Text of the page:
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FIFPro is furious because the Serbian football association has started a criminal investigation into statements made by Dragisa Pejovic during the presentation of the FIFPro Black Book Eastern Europe.

The Serbian football association (FSS) has filed a criminal complaint against Dragisa Pejovic with the public prosecutor for statements made by the former professional footballer during the press conference held by FIFPro last Tuesday in Brussels on the occasion of the presentation of the FIFPro Black Book Eastern Europe. The football association is demanding that Pejovic provides proof for the statements he gave in Brussels.

Furthermore, the disciplinary committee of the football association has started a procedure against Pejovic. This is said to be considering suspending the player for life.

Dragisa Pejovic spoke last Tuesday during the presentation of the Black Book Eastern Europe. He told of his unpleasant experiences during his career as pro football player. He was confronted with non-payment, violence, threats, blackmail and match fixing. About the latter Pejovic said that, under enormous pressure from the club management, he had participated in manipulating matches.

Today Pejovic is an amateur; disillusioned he has left professional football behind. He now has to live from benefits, because financially professional football has brought him nothing. 

‘This is unheard of’, rages Theo van Seggelen, secretary general of FIFPro. ‘The player is now the victim. The football association should be seriously addressing the abuses in Serbian football, because there are a lot of those. Players are not paid, players are extorted, players are abused, and players are forced to cooperate in match fixing. That is what the Serbian association must address.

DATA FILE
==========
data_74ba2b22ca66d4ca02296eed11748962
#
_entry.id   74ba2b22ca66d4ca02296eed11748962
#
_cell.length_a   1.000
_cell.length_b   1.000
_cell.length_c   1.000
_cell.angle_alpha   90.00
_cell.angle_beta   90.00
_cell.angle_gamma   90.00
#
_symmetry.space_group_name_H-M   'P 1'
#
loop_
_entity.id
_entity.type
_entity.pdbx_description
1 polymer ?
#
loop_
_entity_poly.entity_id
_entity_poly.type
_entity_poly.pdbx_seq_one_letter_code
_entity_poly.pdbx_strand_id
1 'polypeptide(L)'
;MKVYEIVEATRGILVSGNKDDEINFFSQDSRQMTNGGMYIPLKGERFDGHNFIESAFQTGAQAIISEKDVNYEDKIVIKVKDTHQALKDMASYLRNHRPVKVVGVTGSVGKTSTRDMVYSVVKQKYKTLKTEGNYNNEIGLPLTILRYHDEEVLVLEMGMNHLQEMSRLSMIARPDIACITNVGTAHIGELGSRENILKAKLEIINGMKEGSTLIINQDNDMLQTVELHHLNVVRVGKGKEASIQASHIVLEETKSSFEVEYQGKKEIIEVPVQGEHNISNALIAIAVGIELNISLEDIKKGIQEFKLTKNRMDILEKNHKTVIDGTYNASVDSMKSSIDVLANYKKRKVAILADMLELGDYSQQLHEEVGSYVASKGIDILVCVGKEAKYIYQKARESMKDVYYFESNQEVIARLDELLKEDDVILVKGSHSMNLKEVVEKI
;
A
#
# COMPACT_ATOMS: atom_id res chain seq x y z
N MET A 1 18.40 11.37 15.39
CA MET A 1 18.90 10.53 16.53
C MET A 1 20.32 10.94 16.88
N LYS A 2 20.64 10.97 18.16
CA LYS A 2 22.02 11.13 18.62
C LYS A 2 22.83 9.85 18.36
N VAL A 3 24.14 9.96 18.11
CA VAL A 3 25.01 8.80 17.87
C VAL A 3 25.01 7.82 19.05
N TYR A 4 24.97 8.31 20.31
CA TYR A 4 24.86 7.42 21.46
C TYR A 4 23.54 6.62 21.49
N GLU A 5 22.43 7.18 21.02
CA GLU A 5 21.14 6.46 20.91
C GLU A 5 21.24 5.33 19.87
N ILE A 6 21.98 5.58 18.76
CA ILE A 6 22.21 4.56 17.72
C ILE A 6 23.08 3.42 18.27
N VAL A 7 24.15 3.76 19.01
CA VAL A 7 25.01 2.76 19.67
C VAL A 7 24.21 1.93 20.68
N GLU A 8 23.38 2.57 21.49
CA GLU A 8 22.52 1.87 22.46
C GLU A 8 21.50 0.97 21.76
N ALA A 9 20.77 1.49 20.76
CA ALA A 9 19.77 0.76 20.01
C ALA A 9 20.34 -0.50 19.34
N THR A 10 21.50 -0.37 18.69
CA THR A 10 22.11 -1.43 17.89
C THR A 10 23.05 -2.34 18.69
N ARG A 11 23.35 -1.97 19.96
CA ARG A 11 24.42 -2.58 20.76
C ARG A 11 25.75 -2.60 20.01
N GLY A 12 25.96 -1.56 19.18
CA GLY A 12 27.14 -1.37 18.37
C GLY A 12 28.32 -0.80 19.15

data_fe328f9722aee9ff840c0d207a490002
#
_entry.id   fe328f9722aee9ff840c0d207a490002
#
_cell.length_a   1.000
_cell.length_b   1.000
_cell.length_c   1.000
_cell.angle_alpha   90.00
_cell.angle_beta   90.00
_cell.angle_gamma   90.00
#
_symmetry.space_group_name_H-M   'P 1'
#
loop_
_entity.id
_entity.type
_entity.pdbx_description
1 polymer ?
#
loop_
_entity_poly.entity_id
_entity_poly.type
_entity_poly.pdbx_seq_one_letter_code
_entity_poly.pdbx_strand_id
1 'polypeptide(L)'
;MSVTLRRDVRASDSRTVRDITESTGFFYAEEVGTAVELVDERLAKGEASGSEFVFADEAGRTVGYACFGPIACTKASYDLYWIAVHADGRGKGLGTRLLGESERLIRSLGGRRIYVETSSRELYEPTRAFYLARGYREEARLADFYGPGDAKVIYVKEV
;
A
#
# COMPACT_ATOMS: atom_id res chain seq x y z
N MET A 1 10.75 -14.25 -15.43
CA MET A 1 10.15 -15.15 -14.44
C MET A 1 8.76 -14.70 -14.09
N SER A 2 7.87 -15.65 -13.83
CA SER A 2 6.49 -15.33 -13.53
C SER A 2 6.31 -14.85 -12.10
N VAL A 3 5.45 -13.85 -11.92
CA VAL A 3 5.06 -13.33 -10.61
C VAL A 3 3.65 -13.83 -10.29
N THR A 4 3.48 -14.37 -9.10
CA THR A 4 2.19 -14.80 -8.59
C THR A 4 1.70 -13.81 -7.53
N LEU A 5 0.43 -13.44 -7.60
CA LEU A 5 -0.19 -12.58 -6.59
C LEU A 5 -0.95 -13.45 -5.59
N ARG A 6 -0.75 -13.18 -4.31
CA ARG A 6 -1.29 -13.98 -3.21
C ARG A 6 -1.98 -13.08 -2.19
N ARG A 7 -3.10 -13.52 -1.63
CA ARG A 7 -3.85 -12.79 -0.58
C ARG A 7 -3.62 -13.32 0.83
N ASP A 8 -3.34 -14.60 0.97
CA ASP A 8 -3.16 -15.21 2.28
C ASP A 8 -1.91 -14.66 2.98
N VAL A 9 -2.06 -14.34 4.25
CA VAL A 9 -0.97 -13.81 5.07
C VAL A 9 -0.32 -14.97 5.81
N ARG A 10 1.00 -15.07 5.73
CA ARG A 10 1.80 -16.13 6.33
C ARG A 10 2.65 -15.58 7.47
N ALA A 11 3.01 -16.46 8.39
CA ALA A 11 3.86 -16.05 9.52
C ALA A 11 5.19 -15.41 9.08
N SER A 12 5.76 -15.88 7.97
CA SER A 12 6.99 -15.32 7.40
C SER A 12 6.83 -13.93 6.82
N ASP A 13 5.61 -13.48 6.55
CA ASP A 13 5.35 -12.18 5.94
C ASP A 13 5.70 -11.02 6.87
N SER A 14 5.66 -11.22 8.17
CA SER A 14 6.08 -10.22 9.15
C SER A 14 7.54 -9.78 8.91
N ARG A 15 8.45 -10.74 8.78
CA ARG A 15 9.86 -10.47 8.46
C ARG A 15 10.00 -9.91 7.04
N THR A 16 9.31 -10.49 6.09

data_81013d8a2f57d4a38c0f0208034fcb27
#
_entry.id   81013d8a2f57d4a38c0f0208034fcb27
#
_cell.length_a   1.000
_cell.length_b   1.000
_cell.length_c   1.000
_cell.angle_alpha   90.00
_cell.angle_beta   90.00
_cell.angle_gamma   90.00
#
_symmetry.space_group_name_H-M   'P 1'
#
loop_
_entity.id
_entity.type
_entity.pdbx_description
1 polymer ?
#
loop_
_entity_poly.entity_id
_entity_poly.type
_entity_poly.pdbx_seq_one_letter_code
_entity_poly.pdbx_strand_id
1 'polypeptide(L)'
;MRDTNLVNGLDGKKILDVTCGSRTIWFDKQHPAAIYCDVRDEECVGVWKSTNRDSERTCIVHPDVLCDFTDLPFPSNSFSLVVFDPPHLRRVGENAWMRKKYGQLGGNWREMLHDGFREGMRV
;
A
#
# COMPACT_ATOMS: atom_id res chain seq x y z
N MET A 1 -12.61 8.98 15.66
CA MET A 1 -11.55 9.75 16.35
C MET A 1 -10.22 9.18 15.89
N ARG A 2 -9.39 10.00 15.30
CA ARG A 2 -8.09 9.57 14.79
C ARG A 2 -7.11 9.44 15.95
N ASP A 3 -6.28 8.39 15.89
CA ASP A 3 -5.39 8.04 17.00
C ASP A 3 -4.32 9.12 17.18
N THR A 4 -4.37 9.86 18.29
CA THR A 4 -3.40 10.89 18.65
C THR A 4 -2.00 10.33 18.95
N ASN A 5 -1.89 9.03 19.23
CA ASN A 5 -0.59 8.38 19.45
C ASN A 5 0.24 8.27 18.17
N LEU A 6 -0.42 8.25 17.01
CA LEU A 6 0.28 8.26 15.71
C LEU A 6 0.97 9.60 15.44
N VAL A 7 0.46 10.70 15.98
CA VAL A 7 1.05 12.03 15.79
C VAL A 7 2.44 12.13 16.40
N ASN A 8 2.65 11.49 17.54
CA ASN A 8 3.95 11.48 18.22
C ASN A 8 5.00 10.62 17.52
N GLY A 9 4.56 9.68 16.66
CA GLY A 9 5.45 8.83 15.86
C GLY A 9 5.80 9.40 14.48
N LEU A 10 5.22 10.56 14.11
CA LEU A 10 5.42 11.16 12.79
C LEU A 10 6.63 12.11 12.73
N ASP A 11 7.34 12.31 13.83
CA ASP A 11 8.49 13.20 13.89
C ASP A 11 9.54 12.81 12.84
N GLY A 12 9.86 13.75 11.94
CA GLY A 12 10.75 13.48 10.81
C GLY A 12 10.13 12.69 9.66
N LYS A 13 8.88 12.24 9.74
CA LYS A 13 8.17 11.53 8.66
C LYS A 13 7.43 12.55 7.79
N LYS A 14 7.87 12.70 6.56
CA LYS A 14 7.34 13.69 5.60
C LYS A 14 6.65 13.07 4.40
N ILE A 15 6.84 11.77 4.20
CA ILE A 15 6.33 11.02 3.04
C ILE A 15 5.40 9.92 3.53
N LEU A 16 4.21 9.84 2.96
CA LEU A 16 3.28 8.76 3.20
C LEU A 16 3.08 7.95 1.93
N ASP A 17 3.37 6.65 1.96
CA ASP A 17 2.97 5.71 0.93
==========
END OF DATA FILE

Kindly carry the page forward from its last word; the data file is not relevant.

‘This reaction by the Serbian FA highlights just how dire the situation in Serbia and other countries in Eastern Europe is. The position of the professional footballer under employment law is simply lousy.

‘Instead of getting to work on the accusations from Dragisa Pejovic and a number of other players in Serbia about the high level of abuse, chairman Tomislav Karadzic and his colleagues in the football association prefer to protect the people who are really responsible. Unbelievable!’

Since hearing about the criminal investigation, FIFPro has contacted Emine Bozkurt, Member of the European Parliament, and rapporteur on sport for the Committee of Justice, Civil Liberties and Home Affairs. Van Seggelen about that contact: ‘I was very pleased with the reaction from Mrs. Bozkurt, who told us that immediate contact will be made with the Serbian football association to inform them that an investigation will be started by the European Parliament.’

‘FIFPro’, concludes Van Seggelen, ‘is fully behind Dragisa Pejovic and the Serbian trade union for professional footballers, Nezavisnost. They all have the good of Serbian football in mind, they have stuck out their necks and because of this are now facing enormous pressure in their own country. That is why they deserve the complete support of all their colleagues worldwide.’